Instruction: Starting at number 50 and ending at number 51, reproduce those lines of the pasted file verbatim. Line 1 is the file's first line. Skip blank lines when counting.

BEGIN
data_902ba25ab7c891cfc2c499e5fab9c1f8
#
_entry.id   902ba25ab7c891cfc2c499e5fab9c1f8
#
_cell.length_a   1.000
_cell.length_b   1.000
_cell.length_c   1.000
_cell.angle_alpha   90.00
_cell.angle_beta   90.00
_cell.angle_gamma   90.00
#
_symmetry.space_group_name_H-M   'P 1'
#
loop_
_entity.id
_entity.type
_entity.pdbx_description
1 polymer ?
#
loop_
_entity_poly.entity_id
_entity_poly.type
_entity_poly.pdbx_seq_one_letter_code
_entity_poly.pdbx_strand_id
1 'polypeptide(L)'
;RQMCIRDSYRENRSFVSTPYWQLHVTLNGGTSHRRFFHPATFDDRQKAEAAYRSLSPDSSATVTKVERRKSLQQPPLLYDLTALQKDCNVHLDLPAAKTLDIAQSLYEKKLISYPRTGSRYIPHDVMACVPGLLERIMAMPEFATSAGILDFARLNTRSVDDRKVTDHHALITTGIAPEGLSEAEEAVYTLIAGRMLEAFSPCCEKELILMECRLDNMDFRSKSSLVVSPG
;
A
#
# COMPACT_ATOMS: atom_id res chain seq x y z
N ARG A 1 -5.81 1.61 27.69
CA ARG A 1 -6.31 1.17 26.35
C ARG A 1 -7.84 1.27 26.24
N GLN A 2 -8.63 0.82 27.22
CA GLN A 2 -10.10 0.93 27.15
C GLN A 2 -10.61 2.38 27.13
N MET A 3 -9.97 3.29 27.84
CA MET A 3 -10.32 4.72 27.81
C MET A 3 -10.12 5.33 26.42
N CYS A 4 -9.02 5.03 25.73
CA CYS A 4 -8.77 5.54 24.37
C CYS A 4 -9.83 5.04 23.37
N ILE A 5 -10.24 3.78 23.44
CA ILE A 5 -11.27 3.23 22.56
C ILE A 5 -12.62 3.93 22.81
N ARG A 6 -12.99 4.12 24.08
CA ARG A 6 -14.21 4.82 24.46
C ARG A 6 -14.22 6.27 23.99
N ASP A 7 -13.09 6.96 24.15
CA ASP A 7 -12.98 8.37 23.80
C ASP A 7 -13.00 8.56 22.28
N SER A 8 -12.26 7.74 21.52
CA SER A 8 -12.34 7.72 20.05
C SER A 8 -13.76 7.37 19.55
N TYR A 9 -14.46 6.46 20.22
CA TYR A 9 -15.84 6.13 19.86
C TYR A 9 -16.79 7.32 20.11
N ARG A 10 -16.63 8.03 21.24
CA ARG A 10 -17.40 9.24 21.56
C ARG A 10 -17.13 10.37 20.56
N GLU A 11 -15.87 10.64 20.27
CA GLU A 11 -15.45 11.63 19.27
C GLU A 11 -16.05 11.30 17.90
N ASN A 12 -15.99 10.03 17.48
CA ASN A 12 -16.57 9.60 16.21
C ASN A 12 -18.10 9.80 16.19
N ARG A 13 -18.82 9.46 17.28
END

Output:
CA ASP A 7 -12.98 8.37 23.80
C ASP A 7 -13.00 8.56 22.28